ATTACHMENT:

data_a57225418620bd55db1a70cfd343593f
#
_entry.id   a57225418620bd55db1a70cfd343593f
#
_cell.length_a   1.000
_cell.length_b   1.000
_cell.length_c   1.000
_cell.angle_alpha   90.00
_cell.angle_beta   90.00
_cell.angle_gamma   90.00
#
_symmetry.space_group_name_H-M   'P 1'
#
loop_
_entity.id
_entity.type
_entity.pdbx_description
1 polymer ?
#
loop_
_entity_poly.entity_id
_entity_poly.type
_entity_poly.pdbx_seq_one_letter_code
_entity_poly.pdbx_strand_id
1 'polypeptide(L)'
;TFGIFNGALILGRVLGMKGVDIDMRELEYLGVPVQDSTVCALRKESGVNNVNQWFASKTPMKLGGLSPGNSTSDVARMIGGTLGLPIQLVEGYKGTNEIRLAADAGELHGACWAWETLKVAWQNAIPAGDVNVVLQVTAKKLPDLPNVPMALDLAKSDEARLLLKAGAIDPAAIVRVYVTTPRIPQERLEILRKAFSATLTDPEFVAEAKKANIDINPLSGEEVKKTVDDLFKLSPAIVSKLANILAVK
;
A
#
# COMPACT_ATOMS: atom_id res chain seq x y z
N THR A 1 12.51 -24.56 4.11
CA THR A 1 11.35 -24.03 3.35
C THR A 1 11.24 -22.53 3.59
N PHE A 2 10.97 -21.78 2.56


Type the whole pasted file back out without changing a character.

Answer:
data_a57225418620bd55db1a70cfd343593f
#
_entry.id   a57225418620bd55db1a70cfd343593f
#
_cell.length_a   1.000
_cell.length_b   1.000
_cell.length_c   1.000
_cell.angle_alpha   90.00
_cell.angle_beta   90.00
_cell.angle_gamma   90.00
#
_symmetry.space_group_name_H-M   'P 1'
#
loop_
_entity.id
_entity.type
_entity.pdbx_description
1 polymer ?
#
loop_
_entity_poly.entity_id
_entity_poly.type
_entity_poly.pdbx_seq_one_letter_code
_entity_poly.pdbx_strand_id
1 'polypeptide(L)'
;TFGIFNGALILGRVLGMKGVDIDMRELEYLGVPVQDSTVCALRKESGVNNVNQWFASKTPMKLGGLSPGNSTSDVARMIGGTLGLPIQLVEGYKGTNEIRLAADAGELHGACWAWETLKVAWQNAIPAGDVNVVLQVTAKKLPDLPNVPMALDLAKSDEARLLLKAGAIDPAAIVRVYVTTPRIPQERLEILRKAFSATLTDPEFVAEAKKANIDINPLSGEEVKKTVDDLFKLSPAIVSKLANILAVK
;
A
#
# COMPACT_ATOMS: atom_id res chain seq x y z
N THR A 1 12.51 -24.56 4.11
CA THR A 1 11.35 -24.03 3.35
C THR A 1 11.24 -22.53 3.59
N PHE A 2 10.97 -21.78 2.56